Identity Crisis

As an update to one of my previous posts, last week’s Twitter chat — moderated by NCARB — went extremely well, and I really enjoyed being a part of it. This being my first such chat, I have to say that it was an amazing thing to take part in an organized, moderated conversation with people from all across the United States, which really made me realize how powerful of a medium Twitter has become. I felt that I represented myself well and even made a few semi-profound statements that made me sound like I kinda-sorta even know what I’m talking about.

What I didn’t expect, however, was the permanence of that conversation. The transcript has already been published by NCARB, via Storify, and a slightly abridged version also appears on ARCHITECT’s website. As in, the magazine. Several of my tweets were featured. In ARCHITECT. As in, the magazine. Little old me, appearing in ARCHITECT? !!holycrap!!

Except it wasn’t me. My words, of course, conveying some of my thoughts on this crazy ride we call internship, but hidden behind an ambiguous handle (IDP_PA) with an equally ambiguous profile photo, the “Coordinators” graphic that I had stolen borrowed from NCARB’s website. That red dot in the middle makes me look more like a certain omnipresent sentient computer system from some science fiction movie, instead of the living, breathing human that I am.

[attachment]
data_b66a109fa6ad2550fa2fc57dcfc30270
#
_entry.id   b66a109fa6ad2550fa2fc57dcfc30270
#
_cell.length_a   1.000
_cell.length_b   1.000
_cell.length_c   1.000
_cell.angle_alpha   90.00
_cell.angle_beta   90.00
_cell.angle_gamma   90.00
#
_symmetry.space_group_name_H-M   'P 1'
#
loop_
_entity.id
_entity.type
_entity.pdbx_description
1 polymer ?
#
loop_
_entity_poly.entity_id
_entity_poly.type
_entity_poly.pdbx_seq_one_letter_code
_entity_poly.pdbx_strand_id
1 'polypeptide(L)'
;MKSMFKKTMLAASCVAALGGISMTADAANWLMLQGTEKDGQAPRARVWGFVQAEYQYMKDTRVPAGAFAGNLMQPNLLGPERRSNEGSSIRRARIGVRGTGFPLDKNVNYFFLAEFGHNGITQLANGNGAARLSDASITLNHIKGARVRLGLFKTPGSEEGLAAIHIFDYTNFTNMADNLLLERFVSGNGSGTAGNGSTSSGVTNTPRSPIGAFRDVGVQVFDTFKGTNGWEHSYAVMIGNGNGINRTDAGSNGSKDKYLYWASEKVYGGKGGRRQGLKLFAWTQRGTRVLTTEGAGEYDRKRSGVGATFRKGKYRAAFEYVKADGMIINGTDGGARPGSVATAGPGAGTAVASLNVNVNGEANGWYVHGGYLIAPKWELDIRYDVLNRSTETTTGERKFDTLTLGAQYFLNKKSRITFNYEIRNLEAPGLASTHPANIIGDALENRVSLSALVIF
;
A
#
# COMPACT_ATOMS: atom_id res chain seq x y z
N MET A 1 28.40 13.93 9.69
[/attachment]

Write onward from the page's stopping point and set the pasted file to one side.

20130907-150636.jpgHAL: It can only be attributable to human error.

Thanks, HAL. Who asked you, anyway?

A year ago, when I started this Twitter account, I had my reasons for using that graphic, and at the time, they made perfect sense. Even though I had just taken on the Coordinator role, I was already thinking of succession planning. I knew that the position was intentionally finite, and wanted to be sure that the next person would be able to step into it seamlessly. That meant a dedicated email address for inquiries, and a “nameless” Twitter feed — each completely separate from my personal accounts.

Now, here I am, my words unexpectedly appearing in ARCHITECT (as in the magazine!), with no connection to myself whatsoever. However noble those reasons might have seemed a year ago, now they look somewhat foolhardy… and maybe even a little stupid. I mean, this was a good opportunity for some exposure, and I’m essentially hiding behind a nondescript moniker!

20130907-150636.jpgHAL: Look Dave, I can see you’re really upset about this. I honestly think you ought to sit down calmly, take a stress pill, and think things over.

Thanks for the suggestion, HAL. And stop calling me Dave. (Even my profile picture doesn’t know my real name… Sheesh.)

So, over the the course of the past week, I’ve made the executive decision to update both my profile picture and my profile name to represent me as a person, not the position that I hold. (My Twitter handle — and email address — remains the same, for obvious reasons.)